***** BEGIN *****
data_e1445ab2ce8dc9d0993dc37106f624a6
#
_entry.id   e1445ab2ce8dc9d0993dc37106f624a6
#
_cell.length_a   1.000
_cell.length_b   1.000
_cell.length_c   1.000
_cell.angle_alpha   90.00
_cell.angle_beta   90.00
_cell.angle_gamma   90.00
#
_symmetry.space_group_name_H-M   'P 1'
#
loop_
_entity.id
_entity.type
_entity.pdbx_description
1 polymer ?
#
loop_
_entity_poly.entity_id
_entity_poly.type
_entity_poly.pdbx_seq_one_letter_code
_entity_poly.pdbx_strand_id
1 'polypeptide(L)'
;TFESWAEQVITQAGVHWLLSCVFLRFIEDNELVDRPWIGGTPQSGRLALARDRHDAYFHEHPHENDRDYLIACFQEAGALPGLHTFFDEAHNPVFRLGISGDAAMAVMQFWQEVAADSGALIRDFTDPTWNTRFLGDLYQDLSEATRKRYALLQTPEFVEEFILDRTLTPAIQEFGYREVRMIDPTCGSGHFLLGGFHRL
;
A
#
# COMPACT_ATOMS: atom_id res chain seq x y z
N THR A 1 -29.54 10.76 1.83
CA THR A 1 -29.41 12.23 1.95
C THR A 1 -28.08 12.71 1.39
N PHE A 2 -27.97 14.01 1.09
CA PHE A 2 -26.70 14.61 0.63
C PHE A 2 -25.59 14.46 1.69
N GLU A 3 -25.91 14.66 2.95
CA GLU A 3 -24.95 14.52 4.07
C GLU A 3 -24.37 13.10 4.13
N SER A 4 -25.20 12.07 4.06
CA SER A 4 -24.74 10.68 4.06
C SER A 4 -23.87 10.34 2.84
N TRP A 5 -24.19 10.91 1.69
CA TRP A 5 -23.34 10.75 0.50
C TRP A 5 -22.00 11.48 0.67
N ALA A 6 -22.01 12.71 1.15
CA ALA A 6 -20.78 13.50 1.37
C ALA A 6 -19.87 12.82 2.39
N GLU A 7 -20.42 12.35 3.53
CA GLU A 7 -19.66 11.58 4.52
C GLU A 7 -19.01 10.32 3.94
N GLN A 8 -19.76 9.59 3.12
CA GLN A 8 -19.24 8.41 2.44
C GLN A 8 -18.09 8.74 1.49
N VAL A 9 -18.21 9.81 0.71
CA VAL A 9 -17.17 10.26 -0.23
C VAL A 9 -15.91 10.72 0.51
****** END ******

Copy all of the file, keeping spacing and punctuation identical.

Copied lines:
data_e1445ab2ce8dc9d0993dc37106f624a6
#
_entry.id   e1445ab2ce8dc9d0993dc37106f624a6
#
_cell.length_a   1.000
_cell.length_b   1.000
_cell.length_c   1.000
_cell.angle_alpha   90.00
_cell.angle_beta   90.00
_cell.angle_gamma   90.00
#
_symmetry.space_group_name_H-M   'P 1'
#
loop_
_entity.id
_entity.type
_entity.pdbx_description
1 polymer ?
#
loop_
_entity_poly.entity_id
_entity_poly.type
_entity_poly.pdbx_seq_one_letter_code
_entity_poly.pdbx_strand_id
1 'polypeptide(L)'
;TFESWAEQVITQAGVHWLLSCVFLRFIEDNELVDRPWIGGTPQSGRLALARDRHDAYFHEHPHENDRDYLIACFQEAGALPGLHTFFDEAHNPVFRLGISGDAAMAVMQFWQEVAADSGALIRDFTDPTWNTRFLGDLYQDLSEATRKRYALLQTPEFVEEFILDRTLTPAIQEFGYREVRMIDPTCGSGHFLLGGFHRL
;
A
#
# COMPACT_ATOMS: atom_id res chain seq x y z
N THR A 1 -29.54 10.76 1.83
CA THR A 1 -29.41 12.23 1.95
C THR A 1 -28.08 12.71 1.39
N PHE A 2 -27.97 14.01 1.09
CA PHE A 2 -26.70 14.61 0.63
C PHE A 2 -25.59 14.46 1.69
N GLU A 3 -25.91 14.66 2.95
CA GLU A 3 -24.95 14.52 4.07
C GLU A 3 -24.37 13.10 4.13
N SER A 4 -25.20 12.07 4.06
CA SER A 4 -24.74 10.68 4.06
C SER A 4 -23.87 10.34 2.84
N TRP A 5 -24.19 10.91 1.69
CA TRP A 5 -23.34 10.75 0.50
C TRP A 5 -22.00 11.48 0.67
N ALA A 6 -22.01 12.71 1.15
CA ALA A 6 -20.78 13.50 1.37
C ALA A 6 -19.87 12.82 2.39
N GLU A 7 -20.42 12.35 3.53
CA GLU A 7 -19.66 11.58 4.52
C GLU A 7 -19.01 10.32 3.94
N GLN A 8 -19.76 9.59 3.12
CA GLN A 8 -19.24 8.41 2.44
C GLN A 8 -18.09 8.74 1.49
N VAL A 9 -18.21 9.81 0.71
CA VAL A 9 -17.17 10.26 -0.23
C VAL A 9 -15.91 10.72 0.51